Forrestfield Veterinary Hospital
313 Hale Road
Wattle Grove, WA, 6107
Phone: 08 9453 1290

High Wycombe Veterinary Hospital
548 Kalamunda Road
High Wycombe, WA, 6057
Phone: 08 9454 6915
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Leroy  the cat  has spent a lot of time at Forrestfield  & High Wycombe Vet Hospital over the last year, but not in the way you would think !  No, he hasn’t had a longstanding illness requiring regular treatment, & no, he hasn’t had a major injury requiring rehabilitation.  Instead Leroy is a STRAY cat that was actually living UNDER the floorboards at our High Wycombe Vet Hospital !!!.

We became aware over many months that there was a stray hanging around the hospital as we would see it  flashing past quite often when outside, but later realised it was actually consistently disappearing into the access manhole under the building. Over time it became obvious that this cat was actually LIVING  under the hospital, as it was often seen inside the manhole, or hiding in nearby bushes & would run to safety under the building whenever approached. After catching him stealing water, we became concerned for his welfare, and started a concerted process to try & gain his confidence.  By November, we got close enough to see that he actually had a large wound  in his armpit, requiring vet attention, so we fed him  in earnest , gradually coaxing the stray to get brave enough to trust us, til finally on November 20th Vet Nurse Bec was able to get a hold of him & bring him inside the hospital.

Affectionately named Leroy ( for no other reason than it seemed to suit him), he was examined by our vets, & he indeed had a longstanding large wound in his armpit that was not healing. He unfortunately didn’t have a microchip, but apart from being thin & slightly dehydrated, he was otherwise OK. Understandably initially terrified, Leroy clearly still enjoyed a pat & became very affectionate (on his terms) quite quickly as he remembered how nice human companionship could be.

So we began the process of rehabilitation. After surgically repairing his armpit wound  under general anaesthetic , Leroy spent several weeks in cage restriction while this difficult wound healed, enjoyed his regular meals & cuddles, & settled back into a better life than living under a building!!

Ten weeks  later, you’d barely recognise the handsome lad he’s become (as the photos show)  from the scrawny terrified thing  we caught back in November. Leroy  has a delightful chilled personality  & now likes nothing more than a good pat, or being carried around the hospital like a baby. We are currently trialling his suitability as a “clinic  cat “ at our Forrestfield Vet Hospital, but as only certain cat personalities can “enjoy this role”, we don’t know yet how he will work out.  So we may yet be looking for a loving home  for him in the next month or so, & he would undoubtedly make a divine addition to any family. Stay tuned for Leroy’s progress in coming newsletters !!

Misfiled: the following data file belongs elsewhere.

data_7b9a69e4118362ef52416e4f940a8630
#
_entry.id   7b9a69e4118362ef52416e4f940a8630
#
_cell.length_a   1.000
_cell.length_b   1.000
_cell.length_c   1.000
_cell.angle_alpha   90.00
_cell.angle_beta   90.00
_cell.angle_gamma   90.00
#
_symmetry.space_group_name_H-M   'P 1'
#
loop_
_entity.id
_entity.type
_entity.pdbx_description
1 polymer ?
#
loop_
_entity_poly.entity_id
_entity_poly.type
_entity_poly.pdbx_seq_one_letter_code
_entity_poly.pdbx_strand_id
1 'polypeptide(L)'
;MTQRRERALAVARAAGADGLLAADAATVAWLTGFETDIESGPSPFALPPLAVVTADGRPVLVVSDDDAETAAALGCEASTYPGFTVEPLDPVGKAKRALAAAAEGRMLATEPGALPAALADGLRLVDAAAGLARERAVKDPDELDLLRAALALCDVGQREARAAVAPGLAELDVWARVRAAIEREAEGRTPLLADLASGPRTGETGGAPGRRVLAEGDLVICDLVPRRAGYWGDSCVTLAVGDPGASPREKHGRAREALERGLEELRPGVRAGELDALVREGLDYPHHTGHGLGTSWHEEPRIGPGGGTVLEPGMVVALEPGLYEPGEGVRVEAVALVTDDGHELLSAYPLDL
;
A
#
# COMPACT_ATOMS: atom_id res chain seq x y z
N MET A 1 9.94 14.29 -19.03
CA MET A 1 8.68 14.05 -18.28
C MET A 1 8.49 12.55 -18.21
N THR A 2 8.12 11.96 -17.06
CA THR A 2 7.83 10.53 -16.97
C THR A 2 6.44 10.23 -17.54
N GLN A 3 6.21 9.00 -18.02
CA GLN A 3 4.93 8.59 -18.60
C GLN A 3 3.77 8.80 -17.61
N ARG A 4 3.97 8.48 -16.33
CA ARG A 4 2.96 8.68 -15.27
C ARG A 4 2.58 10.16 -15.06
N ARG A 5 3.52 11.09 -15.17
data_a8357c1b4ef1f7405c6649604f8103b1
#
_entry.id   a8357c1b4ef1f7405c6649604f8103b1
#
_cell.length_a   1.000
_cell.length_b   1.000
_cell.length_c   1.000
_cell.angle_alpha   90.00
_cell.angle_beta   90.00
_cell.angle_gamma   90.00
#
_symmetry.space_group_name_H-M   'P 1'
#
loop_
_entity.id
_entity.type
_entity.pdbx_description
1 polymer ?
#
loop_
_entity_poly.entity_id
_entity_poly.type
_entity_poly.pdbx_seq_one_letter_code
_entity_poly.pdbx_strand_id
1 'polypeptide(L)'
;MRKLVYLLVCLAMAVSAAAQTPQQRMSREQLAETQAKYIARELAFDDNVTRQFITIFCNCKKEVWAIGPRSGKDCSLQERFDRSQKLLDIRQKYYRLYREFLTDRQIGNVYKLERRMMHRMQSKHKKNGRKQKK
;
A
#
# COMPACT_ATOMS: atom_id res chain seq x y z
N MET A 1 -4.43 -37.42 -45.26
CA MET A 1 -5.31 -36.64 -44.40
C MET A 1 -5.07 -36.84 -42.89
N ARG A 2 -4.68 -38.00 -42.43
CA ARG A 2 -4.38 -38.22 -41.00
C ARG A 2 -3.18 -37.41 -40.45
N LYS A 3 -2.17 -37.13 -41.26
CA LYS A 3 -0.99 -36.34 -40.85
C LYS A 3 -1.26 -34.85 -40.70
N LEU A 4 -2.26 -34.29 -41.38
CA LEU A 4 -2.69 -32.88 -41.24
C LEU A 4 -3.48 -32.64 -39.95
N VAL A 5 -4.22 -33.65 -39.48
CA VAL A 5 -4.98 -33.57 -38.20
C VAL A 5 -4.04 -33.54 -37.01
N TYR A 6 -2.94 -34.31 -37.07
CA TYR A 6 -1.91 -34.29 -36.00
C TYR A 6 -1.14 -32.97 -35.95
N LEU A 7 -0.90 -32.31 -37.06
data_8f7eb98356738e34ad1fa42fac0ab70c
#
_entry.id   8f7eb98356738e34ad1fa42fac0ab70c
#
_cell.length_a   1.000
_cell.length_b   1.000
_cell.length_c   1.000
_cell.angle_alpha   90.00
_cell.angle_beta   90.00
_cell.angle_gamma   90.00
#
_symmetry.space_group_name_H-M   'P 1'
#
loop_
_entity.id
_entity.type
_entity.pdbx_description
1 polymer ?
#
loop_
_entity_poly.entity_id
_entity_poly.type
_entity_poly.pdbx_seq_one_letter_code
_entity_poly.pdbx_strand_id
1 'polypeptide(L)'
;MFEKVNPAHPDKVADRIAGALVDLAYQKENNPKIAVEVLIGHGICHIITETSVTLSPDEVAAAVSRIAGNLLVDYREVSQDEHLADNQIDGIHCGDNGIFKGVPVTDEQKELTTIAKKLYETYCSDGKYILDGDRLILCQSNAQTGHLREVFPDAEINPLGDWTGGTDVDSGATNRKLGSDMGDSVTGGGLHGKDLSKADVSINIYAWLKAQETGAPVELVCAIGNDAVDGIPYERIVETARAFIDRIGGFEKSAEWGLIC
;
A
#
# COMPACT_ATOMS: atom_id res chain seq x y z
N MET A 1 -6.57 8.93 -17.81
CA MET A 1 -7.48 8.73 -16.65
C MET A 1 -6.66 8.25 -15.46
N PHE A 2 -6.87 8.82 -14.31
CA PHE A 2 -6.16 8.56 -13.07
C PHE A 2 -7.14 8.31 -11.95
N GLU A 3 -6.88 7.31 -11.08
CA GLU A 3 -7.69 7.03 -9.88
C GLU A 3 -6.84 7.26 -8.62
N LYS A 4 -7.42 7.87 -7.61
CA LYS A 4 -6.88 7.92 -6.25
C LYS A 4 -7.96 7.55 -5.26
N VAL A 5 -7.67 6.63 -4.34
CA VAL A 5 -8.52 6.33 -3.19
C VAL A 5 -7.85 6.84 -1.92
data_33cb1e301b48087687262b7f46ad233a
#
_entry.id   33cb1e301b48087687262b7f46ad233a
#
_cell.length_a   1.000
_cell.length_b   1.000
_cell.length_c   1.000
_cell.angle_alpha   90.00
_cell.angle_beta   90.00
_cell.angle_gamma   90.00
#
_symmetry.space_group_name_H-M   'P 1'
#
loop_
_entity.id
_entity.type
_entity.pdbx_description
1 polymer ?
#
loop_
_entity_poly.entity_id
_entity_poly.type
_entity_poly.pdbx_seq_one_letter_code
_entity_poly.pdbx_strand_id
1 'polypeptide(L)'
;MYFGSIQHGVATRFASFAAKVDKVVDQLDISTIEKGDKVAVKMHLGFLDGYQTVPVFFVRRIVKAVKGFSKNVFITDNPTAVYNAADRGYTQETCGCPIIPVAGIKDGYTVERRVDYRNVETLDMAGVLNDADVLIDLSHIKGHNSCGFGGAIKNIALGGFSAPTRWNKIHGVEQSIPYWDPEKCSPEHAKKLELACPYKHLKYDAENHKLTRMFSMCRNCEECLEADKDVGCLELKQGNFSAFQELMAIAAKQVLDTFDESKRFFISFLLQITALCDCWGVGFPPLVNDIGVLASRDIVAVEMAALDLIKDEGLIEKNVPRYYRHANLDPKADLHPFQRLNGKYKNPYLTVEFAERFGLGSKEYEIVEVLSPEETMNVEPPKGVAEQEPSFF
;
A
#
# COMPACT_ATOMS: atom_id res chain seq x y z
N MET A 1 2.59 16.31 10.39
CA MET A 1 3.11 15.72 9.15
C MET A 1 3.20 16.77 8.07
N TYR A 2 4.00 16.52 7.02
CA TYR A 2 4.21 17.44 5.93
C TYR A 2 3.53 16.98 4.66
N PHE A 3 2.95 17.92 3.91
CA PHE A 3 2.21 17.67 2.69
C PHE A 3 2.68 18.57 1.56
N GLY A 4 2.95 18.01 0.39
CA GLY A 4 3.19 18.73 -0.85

One thing is for certain though, lifes better for Leroy now !

Leroy Photo again

Leroy was thin but still good looking when we first got him


Leroy enjoys cuddles !!

Contents of this newsletter

01  Does your pet really love you?

02  Recognising a broken heart

03  What is SRR?

04  The link between smelly breath and heart disease

05  Is heartworm prevention important?

01 Does your pet really love you?

Feeling a bit lonely this Valentine's Day? Never fear, that's why our pets are here! They are better than any Valentine's date. 

Ever wondered if your pet really loves you? Here's what you should be looking for:


  • Brings you presents - whether it is a dead mouse or a headless bird, this is a 'gift.'
  • Head butts you - he is depositing facial pheromones on you and wants to leave his scent to claim you - it's a sign of affection.
  • He flashes his tummy at you - this signifies your cat is happy to lie in a more vulnerable position and feels completely safe around you.
  • Your cat kneads you - by massaging you with his paws he leaves his pheromones on you - you are loved!


  • Brings you his squeaky toys - even if they are covered in slobber, you should accept this as a sign of affection!
  • Makes eye contact with you - prolonged eye contact means your dog feels safe and secure with you.
  • Licks your face frantically - this one is self explanatory, you are being kissed!
  • Yawns when you yawn  - it is thought that when a dog yawns after a human he is showing empathy.

To see a video of a dog who is completely in love with his owner, click here

02 Recognising a broken heart

With Valentine's Day just around the corner, there's never been a better time to discuss heart disease.

Heart disease isn't easy to spot. It tends to creep up on our pets slowly over many months to many years.

Being able to recognise some of the early signs of this disease can make a big difference. It means you can seek medical intervention from us and help your pet live a happier and longer life.